There are so many challenges associated with learning and speaking a text in two languages. For me, English is more cerebral and French is more visceral. One comes from my head and the other comes from my gut.

I’m a Quebecoise at heart and my emotional experience is entangled with and was built on the foundation of speaking French. I’ve felt all of my first emotions in the French language: anger, love, passion, sadness. (Sounds like the plot for the sequel of Inside Out, doesn’t it?) When I get angry in French, my stomach feels like it’s on fire, and when I get angry in English, the blood rushes to my head. (Don’t make me angry just to find out what this looks like in person, it’s not pretty in either language.)

Five Faces for Evelyn Frost. Photo by Cylla von Tiedemann

Technically speaking, learning Five Faces for Evelyn Frost in both languages is challenging because everything is different: musicality, emphasis, turns of phrases, consonant and vowel sounds, tone of voice, breath, and sounds. They literally originate and resonate from different parts of my body and of my mouth. My singing teacher used to always tell me that my technique was better when I sang in French because my voice placement was higher and more focused than it was in English.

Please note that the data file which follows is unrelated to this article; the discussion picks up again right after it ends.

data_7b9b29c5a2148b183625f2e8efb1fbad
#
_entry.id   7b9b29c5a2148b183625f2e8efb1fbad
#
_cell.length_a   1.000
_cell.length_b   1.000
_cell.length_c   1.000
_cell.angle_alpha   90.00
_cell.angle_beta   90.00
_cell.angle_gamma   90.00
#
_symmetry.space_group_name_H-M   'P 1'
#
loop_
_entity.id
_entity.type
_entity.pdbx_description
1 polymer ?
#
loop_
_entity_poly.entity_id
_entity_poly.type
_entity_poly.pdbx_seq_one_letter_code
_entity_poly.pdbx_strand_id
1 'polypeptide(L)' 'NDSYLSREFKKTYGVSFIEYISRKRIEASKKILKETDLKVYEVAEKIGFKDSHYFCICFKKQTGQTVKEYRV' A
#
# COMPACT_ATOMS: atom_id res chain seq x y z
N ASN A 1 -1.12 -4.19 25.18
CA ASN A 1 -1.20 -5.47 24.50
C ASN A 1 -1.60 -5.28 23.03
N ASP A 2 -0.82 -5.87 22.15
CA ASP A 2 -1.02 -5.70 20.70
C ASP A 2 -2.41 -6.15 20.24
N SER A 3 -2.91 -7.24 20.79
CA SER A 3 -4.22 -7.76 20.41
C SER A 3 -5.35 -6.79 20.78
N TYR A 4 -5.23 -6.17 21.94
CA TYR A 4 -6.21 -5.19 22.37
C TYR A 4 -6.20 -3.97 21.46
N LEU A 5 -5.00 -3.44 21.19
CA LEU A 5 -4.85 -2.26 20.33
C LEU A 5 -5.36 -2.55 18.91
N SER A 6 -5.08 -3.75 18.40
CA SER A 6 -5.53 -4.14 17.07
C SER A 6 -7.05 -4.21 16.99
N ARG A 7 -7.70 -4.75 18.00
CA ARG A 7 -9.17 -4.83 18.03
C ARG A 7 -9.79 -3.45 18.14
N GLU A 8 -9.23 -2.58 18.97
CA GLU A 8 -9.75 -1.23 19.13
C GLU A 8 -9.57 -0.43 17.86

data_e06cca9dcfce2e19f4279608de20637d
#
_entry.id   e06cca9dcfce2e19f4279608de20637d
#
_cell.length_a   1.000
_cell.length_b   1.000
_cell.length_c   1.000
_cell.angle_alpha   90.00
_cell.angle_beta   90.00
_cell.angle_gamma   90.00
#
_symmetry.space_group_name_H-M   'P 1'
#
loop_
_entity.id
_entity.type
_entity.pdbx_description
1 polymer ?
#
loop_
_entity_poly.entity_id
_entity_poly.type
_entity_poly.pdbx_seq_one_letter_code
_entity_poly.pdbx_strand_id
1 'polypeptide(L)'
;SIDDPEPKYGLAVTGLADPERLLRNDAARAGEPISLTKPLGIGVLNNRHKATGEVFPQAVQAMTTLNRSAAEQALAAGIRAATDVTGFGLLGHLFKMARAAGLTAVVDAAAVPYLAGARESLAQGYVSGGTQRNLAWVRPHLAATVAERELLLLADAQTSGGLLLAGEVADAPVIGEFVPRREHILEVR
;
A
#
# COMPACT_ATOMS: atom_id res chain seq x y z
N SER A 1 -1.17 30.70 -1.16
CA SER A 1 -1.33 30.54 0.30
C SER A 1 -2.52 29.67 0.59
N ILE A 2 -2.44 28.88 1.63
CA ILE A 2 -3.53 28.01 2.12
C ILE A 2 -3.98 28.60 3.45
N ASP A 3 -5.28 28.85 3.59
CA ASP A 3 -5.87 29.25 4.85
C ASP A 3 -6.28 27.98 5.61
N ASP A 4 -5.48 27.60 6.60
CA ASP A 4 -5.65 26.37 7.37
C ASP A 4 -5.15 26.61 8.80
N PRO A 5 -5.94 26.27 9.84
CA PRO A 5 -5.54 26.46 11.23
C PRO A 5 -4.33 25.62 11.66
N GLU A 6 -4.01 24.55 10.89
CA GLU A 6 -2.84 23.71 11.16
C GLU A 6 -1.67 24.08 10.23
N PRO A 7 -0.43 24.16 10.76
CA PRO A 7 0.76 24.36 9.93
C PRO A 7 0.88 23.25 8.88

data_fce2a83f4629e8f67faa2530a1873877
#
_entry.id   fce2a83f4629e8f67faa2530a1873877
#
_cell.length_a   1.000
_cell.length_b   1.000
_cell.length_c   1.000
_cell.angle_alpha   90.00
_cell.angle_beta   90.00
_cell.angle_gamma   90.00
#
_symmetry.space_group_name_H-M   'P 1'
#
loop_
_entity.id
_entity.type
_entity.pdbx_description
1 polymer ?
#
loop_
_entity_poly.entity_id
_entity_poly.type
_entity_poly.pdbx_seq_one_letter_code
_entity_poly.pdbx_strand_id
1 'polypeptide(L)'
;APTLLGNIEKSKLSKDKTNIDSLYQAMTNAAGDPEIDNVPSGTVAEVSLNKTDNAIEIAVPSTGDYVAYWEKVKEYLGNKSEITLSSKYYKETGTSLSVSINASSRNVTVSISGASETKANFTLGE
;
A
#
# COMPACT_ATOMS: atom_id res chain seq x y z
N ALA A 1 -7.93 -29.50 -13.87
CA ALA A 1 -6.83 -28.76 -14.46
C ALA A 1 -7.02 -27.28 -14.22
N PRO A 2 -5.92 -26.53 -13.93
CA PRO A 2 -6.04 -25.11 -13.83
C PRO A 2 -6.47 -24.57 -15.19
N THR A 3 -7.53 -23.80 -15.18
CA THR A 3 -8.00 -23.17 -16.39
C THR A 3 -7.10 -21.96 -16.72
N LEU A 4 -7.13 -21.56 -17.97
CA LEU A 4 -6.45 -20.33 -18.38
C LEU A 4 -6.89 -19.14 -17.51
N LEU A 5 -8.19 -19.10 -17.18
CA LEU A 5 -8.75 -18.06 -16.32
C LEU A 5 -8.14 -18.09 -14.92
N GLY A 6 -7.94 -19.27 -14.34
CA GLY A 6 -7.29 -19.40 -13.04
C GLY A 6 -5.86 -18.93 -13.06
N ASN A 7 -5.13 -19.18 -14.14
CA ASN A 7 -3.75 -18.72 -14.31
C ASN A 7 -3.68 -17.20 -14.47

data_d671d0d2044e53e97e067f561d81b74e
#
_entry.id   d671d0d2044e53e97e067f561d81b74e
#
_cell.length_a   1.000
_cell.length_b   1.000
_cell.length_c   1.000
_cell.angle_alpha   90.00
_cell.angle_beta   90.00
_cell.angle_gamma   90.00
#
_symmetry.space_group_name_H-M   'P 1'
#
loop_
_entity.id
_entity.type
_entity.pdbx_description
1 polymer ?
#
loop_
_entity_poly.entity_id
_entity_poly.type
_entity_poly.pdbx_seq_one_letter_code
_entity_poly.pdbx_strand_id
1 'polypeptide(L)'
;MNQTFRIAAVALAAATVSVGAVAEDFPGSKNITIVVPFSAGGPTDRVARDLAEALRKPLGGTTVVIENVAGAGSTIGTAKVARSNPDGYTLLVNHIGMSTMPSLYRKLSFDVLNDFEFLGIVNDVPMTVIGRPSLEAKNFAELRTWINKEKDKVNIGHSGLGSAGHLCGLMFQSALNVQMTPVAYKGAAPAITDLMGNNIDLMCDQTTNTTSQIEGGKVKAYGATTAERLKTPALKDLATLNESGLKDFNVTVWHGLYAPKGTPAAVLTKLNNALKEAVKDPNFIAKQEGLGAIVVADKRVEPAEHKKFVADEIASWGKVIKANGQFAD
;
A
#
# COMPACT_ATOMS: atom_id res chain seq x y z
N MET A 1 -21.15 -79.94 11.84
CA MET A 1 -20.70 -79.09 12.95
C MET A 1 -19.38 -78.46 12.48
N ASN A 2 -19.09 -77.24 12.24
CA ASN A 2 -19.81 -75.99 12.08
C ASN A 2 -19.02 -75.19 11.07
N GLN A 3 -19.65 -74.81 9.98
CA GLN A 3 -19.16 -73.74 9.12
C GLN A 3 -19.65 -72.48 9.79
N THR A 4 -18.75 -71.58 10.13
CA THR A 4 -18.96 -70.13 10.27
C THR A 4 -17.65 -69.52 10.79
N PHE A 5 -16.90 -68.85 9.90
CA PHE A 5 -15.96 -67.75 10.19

In rehearsals, Joel Beddows, the artistic director of Théâtre français, told me after a run-through that I sound like an anglophone. The teenager inside of me was so proud that I had finally annihilated my accent, but the adult part of me was saddened.

I count myself so lucky to have been immersed in two different cultures growing up. And while I distanced myself from French by choice as a teenager, this play has made me reconnect with it and fall in love with the language in a way I hadn’t before.

Working on this play has been like learning two different shows. But where the language differs, the content and emotion remains intact. It is affecting and effective in both versions. In fact, this show could be translated and performed in a thousand languages, anywhere in the world today, and be compelling and current. (The author, Guillaume Corbeil, is currently in Cuba attending the Spanish premiere.)

Now, wish me luck! In English we say “Break a leg!” and in French we say “Merde!” which translate, respectively, to “Casse une jambe!” and “Shit!”

Thank you/Merci.

Five Faces of Evelyn Frost is on at Canadian Stage in English until March 5. It runs again in French (with English subtitles) from March 21 to March 25.

For tickets or more information, click here
Steffi DiDomenicantonio

Steffi DiDomenicantonio